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  • Delirium is an acute neuropsychiatric syndrome characterized by a disturbance in attention, awareness, and cognition that develops over a short period of time and tends to fluctuate during the course of the day.


  • Common in hospitalized patients, especially older adults, postoperative patients, and those in intensive care units.
  • Often underdiagnosed.


  • Multifactorial: Infections, metabolic imbalances, medication side effects, withdrawal from substances (alcohol, benzodiazepines), acute stress, trauma, and pre-existing cognitive impairment.
  • Precipitated by multiple triggers, especially in vulnerable individuals.


  1. Hyperactive Delirium: Characterized by restlessness, agitation, and hyper-vigilance.
  2. Hypoactive Delirium: Presents with lethargy, reduced motor activity, and decreased responsiveness.
  3. Mixed Delirium: Features of both hyperactive and hypoactive types.

Clinical Features:

  • Fluctuating levels of consciousness.
  • Impaired attention and disorganized thinking.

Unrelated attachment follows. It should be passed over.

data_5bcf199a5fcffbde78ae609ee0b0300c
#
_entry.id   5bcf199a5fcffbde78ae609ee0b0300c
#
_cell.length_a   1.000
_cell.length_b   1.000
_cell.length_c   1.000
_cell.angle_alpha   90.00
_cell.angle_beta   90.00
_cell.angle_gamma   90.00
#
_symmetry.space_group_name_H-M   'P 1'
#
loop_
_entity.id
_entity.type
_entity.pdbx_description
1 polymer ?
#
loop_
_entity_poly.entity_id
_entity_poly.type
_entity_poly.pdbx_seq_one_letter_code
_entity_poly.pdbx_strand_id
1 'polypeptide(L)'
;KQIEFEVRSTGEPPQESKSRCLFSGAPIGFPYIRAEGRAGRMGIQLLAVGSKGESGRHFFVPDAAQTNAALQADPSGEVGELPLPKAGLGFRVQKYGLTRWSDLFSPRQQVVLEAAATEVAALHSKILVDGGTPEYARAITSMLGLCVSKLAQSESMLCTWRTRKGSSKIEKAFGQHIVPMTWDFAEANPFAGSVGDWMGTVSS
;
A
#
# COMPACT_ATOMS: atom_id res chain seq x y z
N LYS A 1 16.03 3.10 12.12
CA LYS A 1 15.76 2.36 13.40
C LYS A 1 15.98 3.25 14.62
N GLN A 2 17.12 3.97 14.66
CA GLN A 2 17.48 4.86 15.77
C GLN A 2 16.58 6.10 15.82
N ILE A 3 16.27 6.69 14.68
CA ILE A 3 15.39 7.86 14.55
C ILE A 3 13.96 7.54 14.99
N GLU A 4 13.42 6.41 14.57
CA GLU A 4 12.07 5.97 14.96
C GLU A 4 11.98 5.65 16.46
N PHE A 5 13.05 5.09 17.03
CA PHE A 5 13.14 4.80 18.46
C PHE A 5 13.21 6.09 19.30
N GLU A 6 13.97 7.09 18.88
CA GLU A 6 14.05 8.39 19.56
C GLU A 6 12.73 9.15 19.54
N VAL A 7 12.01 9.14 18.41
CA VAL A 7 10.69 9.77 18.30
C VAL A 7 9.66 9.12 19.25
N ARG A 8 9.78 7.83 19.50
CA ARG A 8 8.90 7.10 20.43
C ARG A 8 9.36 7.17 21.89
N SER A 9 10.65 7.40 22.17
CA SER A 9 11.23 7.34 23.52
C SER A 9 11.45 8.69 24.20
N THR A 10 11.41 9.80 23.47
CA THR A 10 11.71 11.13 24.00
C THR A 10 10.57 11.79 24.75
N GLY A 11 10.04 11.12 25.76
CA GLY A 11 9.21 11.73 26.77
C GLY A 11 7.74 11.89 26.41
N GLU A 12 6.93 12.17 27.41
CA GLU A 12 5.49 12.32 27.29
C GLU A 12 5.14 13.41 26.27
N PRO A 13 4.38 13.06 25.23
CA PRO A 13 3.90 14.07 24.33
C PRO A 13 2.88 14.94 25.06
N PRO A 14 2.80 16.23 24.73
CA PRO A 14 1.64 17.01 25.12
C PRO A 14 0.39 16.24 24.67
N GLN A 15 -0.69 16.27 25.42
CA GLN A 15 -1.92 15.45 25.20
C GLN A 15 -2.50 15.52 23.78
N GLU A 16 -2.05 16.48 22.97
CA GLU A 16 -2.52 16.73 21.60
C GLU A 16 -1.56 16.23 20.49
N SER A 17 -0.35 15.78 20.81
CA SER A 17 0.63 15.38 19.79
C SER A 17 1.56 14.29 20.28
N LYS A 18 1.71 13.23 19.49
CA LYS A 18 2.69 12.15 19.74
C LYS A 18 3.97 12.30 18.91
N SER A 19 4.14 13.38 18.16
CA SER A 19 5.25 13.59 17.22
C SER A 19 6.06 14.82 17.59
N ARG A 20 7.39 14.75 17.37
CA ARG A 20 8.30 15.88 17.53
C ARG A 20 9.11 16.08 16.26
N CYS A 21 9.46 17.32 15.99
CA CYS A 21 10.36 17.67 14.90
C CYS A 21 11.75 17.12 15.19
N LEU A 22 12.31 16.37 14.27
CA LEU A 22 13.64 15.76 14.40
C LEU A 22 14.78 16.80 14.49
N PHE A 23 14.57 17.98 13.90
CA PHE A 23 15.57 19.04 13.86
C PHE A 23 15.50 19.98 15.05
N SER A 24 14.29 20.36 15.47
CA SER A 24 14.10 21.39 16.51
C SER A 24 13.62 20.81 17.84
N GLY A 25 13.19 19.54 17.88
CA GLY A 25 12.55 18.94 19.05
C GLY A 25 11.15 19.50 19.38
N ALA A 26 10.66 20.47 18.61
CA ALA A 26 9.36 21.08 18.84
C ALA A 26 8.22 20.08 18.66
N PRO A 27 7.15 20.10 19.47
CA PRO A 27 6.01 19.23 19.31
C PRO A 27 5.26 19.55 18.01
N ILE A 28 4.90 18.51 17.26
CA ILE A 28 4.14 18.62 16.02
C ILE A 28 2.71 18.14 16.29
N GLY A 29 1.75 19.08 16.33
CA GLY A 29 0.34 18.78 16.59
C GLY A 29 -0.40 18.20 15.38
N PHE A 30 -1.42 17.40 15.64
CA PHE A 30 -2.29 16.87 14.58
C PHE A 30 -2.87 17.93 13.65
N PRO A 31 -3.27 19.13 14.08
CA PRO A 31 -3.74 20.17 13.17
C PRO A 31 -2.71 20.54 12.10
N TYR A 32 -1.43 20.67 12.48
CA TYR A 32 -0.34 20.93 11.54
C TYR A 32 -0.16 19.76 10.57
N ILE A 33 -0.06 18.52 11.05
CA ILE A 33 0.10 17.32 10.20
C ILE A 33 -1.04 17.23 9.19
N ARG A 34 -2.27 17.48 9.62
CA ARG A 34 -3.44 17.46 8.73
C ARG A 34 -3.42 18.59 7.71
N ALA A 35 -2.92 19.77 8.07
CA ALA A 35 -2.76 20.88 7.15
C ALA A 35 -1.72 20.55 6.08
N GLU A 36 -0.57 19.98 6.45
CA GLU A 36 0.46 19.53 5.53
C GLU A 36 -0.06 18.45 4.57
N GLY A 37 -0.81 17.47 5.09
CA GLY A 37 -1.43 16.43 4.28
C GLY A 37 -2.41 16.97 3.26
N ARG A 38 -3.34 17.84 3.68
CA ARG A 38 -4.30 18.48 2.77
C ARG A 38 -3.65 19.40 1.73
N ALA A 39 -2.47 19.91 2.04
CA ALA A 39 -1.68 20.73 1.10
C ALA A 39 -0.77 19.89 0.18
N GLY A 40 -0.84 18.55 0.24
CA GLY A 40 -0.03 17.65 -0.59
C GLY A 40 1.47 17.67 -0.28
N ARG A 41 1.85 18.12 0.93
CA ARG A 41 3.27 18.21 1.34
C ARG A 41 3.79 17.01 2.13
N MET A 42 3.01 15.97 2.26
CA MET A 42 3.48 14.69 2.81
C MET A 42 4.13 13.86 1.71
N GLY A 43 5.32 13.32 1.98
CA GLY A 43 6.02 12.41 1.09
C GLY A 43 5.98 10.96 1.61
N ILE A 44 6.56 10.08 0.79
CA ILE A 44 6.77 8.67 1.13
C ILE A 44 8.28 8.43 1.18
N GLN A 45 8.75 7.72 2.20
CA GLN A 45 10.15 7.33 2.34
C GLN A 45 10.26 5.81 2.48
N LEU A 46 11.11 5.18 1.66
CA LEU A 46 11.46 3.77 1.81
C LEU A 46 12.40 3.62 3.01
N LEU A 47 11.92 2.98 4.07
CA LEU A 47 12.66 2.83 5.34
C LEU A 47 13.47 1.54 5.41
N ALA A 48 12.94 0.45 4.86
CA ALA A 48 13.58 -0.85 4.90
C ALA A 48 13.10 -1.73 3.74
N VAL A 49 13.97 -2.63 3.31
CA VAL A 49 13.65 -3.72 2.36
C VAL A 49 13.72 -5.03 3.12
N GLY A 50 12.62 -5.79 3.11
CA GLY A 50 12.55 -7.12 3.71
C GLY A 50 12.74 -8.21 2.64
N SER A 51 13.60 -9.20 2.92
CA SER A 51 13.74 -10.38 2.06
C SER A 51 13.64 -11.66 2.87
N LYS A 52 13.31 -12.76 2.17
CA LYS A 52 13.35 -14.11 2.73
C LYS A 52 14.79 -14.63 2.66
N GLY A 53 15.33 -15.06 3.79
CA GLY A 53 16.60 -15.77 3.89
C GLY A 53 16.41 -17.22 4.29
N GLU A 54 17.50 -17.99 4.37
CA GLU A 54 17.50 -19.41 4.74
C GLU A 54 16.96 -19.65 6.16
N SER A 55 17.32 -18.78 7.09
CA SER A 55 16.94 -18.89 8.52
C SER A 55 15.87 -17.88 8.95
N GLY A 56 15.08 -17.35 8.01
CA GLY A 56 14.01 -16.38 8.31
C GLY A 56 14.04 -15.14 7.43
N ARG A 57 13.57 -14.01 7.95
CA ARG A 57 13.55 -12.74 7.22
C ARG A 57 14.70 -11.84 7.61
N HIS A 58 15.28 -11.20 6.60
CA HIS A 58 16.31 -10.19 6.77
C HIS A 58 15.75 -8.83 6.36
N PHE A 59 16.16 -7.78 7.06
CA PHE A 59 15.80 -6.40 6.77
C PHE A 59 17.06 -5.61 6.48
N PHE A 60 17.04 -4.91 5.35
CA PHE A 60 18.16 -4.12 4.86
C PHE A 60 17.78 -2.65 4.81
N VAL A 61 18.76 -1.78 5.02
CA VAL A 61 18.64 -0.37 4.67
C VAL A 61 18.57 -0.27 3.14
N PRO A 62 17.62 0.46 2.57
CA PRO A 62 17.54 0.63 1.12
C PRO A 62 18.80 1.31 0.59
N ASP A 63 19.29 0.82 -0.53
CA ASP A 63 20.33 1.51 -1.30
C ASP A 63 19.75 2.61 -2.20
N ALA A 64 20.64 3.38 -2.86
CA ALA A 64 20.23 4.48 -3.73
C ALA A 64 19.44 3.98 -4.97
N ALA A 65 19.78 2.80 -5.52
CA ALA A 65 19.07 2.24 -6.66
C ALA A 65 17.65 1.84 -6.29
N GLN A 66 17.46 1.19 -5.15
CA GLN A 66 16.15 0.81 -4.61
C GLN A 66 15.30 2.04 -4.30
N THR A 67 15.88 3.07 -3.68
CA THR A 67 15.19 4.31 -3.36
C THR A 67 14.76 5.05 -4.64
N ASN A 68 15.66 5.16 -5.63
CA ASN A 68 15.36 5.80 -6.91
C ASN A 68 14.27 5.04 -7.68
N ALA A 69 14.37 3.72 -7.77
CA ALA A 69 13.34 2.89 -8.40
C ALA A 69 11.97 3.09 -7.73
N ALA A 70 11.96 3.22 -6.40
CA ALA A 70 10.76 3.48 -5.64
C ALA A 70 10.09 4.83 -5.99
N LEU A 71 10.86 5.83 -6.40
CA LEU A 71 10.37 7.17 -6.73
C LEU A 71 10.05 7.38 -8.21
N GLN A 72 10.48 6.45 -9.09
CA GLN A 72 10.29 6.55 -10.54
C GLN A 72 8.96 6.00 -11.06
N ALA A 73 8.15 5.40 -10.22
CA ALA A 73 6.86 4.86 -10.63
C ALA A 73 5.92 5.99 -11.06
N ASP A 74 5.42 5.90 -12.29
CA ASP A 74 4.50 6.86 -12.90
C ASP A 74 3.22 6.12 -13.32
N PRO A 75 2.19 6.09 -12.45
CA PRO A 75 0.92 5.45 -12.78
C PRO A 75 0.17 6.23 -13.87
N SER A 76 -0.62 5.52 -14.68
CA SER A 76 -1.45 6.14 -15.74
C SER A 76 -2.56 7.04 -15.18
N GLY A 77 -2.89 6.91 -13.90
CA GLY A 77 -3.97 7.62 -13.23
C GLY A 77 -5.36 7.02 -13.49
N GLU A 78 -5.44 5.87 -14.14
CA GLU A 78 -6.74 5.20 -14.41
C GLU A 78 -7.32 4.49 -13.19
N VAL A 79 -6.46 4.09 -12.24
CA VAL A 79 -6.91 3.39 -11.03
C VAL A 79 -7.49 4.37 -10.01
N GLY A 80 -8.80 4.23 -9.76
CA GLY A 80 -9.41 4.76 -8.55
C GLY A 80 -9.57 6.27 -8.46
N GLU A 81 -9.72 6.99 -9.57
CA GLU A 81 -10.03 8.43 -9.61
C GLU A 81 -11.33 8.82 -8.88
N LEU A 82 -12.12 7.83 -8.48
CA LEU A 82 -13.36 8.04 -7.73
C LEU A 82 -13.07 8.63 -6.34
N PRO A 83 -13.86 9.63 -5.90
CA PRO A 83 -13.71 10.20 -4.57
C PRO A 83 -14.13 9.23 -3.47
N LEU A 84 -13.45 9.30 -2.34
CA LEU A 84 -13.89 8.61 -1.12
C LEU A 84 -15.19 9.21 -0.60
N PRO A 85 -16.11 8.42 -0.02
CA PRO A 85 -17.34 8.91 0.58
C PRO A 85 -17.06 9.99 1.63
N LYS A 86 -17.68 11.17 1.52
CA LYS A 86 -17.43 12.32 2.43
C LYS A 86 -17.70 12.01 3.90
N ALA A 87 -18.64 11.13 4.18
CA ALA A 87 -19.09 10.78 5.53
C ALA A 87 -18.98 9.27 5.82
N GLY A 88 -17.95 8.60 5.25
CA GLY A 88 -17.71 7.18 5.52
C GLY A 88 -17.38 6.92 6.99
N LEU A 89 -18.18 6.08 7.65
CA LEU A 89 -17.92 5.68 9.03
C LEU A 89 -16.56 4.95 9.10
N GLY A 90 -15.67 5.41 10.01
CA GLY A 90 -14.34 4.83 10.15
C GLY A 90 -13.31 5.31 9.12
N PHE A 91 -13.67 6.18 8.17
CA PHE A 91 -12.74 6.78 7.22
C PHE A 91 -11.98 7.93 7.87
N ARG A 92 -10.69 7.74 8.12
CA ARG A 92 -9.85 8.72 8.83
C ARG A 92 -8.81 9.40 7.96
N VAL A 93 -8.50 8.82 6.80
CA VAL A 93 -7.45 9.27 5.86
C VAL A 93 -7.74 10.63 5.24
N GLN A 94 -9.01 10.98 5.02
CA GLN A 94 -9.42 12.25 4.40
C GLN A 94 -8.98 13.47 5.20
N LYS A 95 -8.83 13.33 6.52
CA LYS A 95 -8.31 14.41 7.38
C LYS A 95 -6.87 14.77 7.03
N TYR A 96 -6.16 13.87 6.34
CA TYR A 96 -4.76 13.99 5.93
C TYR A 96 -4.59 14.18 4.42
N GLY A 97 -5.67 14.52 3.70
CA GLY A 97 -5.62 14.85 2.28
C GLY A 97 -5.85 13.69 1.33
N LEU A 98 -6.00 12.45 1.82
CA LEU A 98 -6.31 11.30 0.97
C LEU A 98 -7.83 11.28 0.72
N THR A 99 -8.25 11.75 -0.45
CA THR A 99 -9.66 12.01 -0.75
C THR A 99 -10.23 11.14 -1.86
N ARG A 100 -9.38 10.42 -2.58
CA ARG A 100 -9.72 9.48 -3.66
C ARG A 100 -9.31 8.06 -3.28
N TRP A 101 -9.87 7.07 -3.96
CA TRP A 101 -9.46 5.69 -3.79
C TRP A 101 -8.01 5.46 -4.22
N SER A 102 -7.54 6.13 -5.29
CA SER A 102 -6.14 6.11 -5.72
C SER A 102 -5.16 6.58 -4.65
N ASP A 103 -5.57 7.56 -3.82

• Disorientation, memory impairment, perceptual disturbances.
  • Altered sleep-wake cycle.
  • Emotional disturbances such as anxiety, fear, or irritability.


  • Clinical diagnosis based on history, physical examination, and mental status examination.
  • Tools like the Confusion Assessment Method (CAM) can aid in diagnosis.
  • Investigations to identify underlying causes: Blood tests, urinalysis, chest X-ray, CT/MRI of the brain, ECG.


  • Treat the underlying cause.
  • Non-pharmacological interventions are first-line: Reorientation, ensuring adequate hydration and nutrition, sleep hygiene, minimizing sensory impairments.
  • Pharmacological treatment (e.g., antipsychotics) may be needed for severe agitation or risk of harm.
  • Prevention strategies in at-risk populations.


  • Varies based on the underlying cause and promptness of treatment.
  • Can lead to increased mortality, prolonged hospital stay, and a higher chance of admission to long-term care facilities.

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